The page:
Creator of Amadeus and Equus bows out

  • Peter
One of the greatest postwar playwrights, Sir Peter Levin Shaffer, died on June 6 at the age of 90 while on a trip to Ireland from his Lancashire home. He gave the world masterpieces such as Amadeus and Equus.
by OWN CORRESPONDENT | Jun 22, 2016

Shaffer was born into a prosperous Orthodox Jewish family in Liverpool, five minutes after his twin brother, fellow playwright Anthony. The family’s property business was later taken over by the twins' younger brother, Brian.

Peter Shaffer was awarded a scholarship to Trinity College, Cambridge, to study history. He was a Bevin Boy coal miner during the Second World War and had a number of jobs including bookstore clerk and an assistant at the New York Public Library, before discovering his dramatic talents

Shaffer's first play, The Salt Land (1954), was presented on the BBC. Encouraged by this success, Shaffer continued to write and established his reputation as a playwright in 1958, with the production of Five Finger Exercise. It won the Evening Standard Drama Award and when it moved to New York in 1959, it landed Shaffer the New York Drama Critics' Circle Award for Best Foreign Play.

Equus (1973) won Shaffer the 1975 Tony Award for Best Play as well as the New York Drama Critics' Circle Award. A journey into the mind of a 17-year-old stableboy who had plunged a spike into the eyes of six horses, Equus ran for over 1 000 performances on Broadway.

Shaffer followed this success with Amadeus (1979) which won the Evening Standard Drama Award and the Theatre Critics' Award for the London production. This tells the story of Wolfgang Amadeus Mozart and court composer Antonio Salieri who, overcome with jealousy at hearing the "voice of G-d" coming from an "obscene child" - Mozart, sets out to destroy his rival. When the show moved to Broadway, it won the 1981 Tony Award for Best Play and, like Equus, ran for more than 1 000 performances. Shaffer wrote various other plays, several of which have been adapted to film.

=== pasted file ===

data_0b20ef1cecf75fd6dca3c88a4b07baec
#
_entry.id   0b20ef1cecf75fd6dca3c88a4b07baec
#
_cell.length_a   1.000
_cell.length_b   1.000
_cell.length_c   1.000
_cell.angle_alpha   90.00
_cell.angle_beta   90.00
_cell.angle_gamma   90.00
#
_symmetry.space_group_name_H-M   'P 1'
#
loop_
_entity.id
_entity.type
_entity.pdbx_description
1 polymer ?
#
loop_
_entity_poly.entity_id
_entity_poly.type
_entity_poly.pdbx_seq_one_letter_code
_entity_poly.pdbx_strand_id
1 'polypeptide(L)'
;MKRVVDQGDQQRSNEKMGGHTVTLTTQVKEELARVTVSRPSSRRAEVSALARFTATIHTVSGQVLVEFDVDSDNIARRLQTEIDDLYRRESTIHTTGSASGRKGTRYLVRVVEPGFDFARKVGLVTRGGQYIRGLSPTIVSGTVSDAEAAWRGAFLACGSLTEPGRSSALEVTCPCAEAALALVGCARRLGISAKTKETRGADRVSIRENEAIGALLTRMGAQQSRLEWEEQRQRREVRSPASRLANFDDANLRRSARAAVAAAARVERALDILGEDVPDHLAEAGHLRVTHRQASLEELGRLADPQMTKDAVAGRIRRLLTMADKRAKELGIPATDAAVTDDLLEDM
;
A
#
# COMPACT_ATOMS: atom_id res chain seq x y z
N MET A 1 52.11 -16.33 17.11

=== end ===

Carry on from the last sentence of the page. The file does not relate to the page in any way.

Shaffer received the William Inge Award for Distinguished Achievement in the American Theatre in 1992. Two years later he was appointed Cameron Mackintosh Visiting Professor of Contemporary Theatre at Oxford University.

Shaffer was awarded the CBE in 1987 and named Knight Bachelor in the 2001 New Year's Honours. In 2007 he was inducted into the American Theater Hall of Fame. He never married.

His brother Anthony’s death from a heart attack in 2001 affected Peter deeply. Despite an element of sibling rivalry, the brothers spoke together on the phone most days and it is known that Peter was shown first drafts of many of his brother’s thriller scripts.

Despite Peter’s claim that he had never been jealous of his brother, a series of letters written in the late 1960s (when Anthony had ditched his advertising career to work on Sleuth), laid bare Peter’s frustration. The letters, discovered at Anthony’s London home after his death, include such passages as: “I do feel threatened. As if my little Kingdom has been invaded, and I am no longer to be The Playwright, but again part of that faintly cute and annihilating 'Which one of them did it?’”

In another letter, he implored: “Before it’s too late? I beg you to take another name for writing.” Anthony declined, and instead maintained the family name for Sleuth, before going on to write screenplays for the Alfred Hitchcock film Frenzy, and The Wicker Man. Though Shaffer always insisted that the dualities to be found in his plays were more “enactments of my own internal tension”, there is no doubt that sibling rivalry was a factor.

Yet Peter was hardly short of success. Through West End hits such as Five Finger Exercise and The Private Ear and the Public Eye, by the early 1960s he had become the favoured dramatist of the theatre impresario Binkie Beaumont.



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